Thinking inside your comfort zone
They say a picture is worth 1,000 words. The thing is, sometimes that picture replaces important words with meaningless cute.
Take this photo caption, from newspapers on Monday: “Julian Assange’s cat, all dressed up with a collar and tie, looks out from a window of the Ecuadorian embassy in London, Nov. 14.”
Cute picture. Cute cat.
It accompanies a much larger story, about a Swedish prosecutor arriving in London to talk to Assange, who is the founder of Wikileaks, about alleged sexual offences committed by Assange six years ago in Sweden. Assange has been holed up in the Ecuadorean embassy for years, and has a clearly fractious relationship with the United States government, which he maintains is trying to get him to face U.S. charges. Wikileaks played a role in the U.S. election with the strategic release of material that damaged the Clinton campaign. Wikileaks may or may not have done that with the assistance of the Russian government. Russian officials have hinted they helped obtain material for Wikileaks, while Assange has denied Russian involvement. But the Russian have also said they met with Donald Trump during the elec- tion; he, like Assange, denies it. It’s a big, big story about foreign governments and outside “mechanics” potentially manipulating a sovereign country’s election. But, cute cat. The cat will get more “hits” than investigative reporting about whether or not targeted score-settling by an information age renegade damaged a candidate he personally didn’t like. And therein lies the problem. One thing I notice more and more — the people who agree with what I write say what I write is fine work, while those who disagree tend to write and post that I’m a bought-and-paid-for left wing media shill, an idiot or a member of the elite. Or all three. (A former compatriot of mine Tweeted quite accurately that people are usually accused of being “elites” when they have the temerity to use those troublesome fact things.)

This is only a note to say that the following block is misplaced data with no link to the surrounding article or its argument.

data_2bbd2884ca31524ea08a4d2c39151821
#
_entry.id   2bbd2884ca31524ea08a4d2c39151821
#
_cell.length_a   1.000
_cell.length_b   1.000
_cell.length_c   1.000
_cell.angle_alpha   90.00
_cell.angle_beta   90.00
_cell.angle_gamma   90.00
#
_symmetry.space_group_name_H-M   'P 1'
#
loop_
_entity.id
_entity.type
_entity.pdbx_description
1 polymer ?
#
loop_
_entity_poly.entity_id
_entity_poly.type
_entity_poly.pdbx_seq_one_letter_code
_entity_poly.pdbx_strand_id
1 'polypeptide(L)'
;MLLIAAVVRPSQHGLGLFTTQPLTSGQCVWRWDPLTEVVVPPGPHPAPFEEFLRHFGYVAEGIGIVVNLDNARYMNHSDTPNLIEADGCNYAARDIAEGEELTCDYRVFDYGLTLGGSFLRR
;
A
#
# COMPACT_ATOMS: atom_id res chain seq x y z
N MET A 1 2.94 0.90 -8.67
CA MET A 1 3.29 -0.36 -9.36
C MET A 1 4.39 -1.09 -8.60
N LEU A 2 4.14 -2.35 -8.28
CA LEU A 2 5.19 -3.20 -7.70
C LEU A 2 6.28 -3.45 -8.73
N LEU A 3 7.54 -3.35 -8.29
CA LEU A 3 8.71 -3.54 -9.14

The world doesn’t go around based on what we like or don’t like; we can all, unfortunately, be wrong at one time or another.
But more and more, we’re conditioned by the twin echo chambers of social media and an ever-more stratified media to pay attention only to the things we already agree with.
That, in its own way, is as dangerous and shallow as our addiction to cat pictures.
I wrote about it six years ago, after near-toxic exposure to U.S. rage radio: “The question that springs to mind immediately is, how do the two solitudes ever actually speak to each other? And I don’t mean the two solitudes of English and French Canada. I mean the two solitudes of American liberals, and the other edge of the country, the people nine degrees past Republican. The United States seems like a very strange place — ordinary places and ordinary people seem just like here when you meet and talk to them face to face. Everyday America seems like it did 10 or 20 years ago: a country concerned about individual rights and the Constitution’s role in maintaining those. But there’s little on the radio that isn’t completely seething with rage, and it can’t help but make you wonder if there isn’t plenty of other anger boiling away behind a nation’s closed doors.”
Truth is, as long as I’m getting input from both sides, I hope in a small way that there’s a discussion going on, that we haven’t reached that point anyone who doesn’t like what I write about simply dismisses it as “all lies” without bothering to single out even one lie.
Tell me where I’m wrong — I read everything I get.
If you can’t be bothered, well, there’s always a cat.
In a necktie.
The cat will get more “hits” than investigative reporting about whether or not targeted scoresettling by an information age renegade damaged a candidate he personally didn’t like.